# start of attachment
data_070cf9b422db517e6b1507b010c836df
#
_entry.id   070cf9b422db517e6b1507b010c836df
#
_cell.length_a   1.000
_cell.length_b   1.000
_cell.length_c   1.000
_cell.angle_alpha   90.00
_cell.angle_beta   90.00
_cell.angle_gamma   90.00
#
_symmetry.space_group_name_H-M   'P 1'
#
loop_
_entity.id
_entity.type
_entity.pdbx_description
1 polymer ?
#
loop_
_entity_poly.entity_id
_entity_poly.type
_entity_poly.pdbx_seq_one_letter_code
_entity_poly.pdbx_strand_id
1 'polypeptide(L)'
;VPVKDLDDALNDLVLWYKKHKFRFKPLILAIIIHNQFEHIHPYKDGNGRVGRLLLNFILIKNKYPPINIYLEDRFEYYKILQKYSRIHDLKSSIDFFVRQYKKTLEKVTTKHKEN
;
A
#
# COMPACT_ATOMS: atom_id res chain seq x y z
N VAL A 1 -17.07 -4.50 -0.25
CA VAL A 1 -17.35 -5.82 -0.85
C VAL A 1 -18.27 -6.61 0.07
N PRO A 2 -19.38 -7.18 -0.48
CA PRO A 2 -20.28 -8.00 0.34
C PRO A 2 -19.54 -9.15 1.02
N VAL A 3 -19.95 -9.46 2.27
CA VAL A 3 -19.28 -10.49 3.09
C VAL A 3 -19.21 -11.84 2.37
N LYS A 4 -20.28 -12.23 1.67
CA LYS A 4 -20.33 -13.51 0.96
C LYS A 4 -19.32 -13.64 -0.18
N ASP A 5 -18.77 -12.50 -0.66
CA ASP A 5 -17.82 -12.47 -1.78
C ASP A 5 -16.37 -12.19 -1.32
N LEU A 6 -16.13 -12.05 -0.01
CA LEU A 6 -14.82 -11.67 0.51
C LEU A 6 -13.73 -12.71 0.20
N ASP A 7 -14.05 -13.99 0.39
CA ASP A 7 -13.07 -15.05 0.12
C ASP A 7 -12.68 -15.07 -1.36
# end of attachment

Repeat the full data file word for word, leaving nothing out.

data_070cf9b422db517e6b1507b010c836df
#
_entry.id   070cf9b422db517e6b1507b010c836df
#
_cell.length_a   1.000
_cell.length_b   1.000
_cell.length_c   1.000
_cell.angle_alpha   90.00
_cell.angle_beta   90.00
_cell.angle_gamma   90.00
#
_symmetry.space_group_name_H-M   'P 1'
#
loop_
_entity.id
_entity.type
_entity.pdbx_description
1 polymer ?
#
loop_
_entity_poly.entity_id
_entity_poly.type
_entity_poly.pdbx_seq_one_letter_code
_entity_poly.pdbx_strand_id
1 'polypeptide(L)'
;VPVKDLDDALNDLVLWYKKHKFRFKPLILAIIIHNQFEHIHPYKDGNGRVGRLLLNFILIKNKYPPINIYLEDRFEYYKILQKYSRIHDLKSSIDFFVRQYKKTLEKVTTKHKEN
;
A
#
# COMPACT_ATOMS: atom_id res chain seq x y z
N VAL A 1 -17.07 -4.50 -0.25
CA VAL A 1 -17.35 -5.82 -0.85
C VAL A 1 -18.27 -6.61 0.07
N PRO A 2 -19.38 -7.18 -0.48
CA PRO A 2 -20.28 -8.00 0.34
C PRO A 2 -19.54 -9.15 1.02
N VAL A 3 -19.95 -9.46 2.27
CA VAL A 3 -19.28 -10.49 3.09
C VAL A 3 -19.21 -11.84 2.37
N LYS A 4 -20.28 -12.23 1.67
CA LYS A 4 -20.33 -13.51 0.96
C LYS A 4 -19.32 -13.64 -0.18
N ASP A 5 -18.77 -12.50 -0.66
CA ASP A 5 -17.82 -12.47 -1.78
C ASP A 5 -16.37 -12.19 -1.32
N LEU A 6 -16.13 -12.05 -0.01
CA LEU A 6 -14.82 -11.67 0.51
C LEU A 6 -13.73 -12.71 0.20
N ASP A 7 -14.05 -13.99 0.39
CA ASP A 7 -13.07 -15.05 0.12
C ASP A 7 -12.68 -15.07 -1.36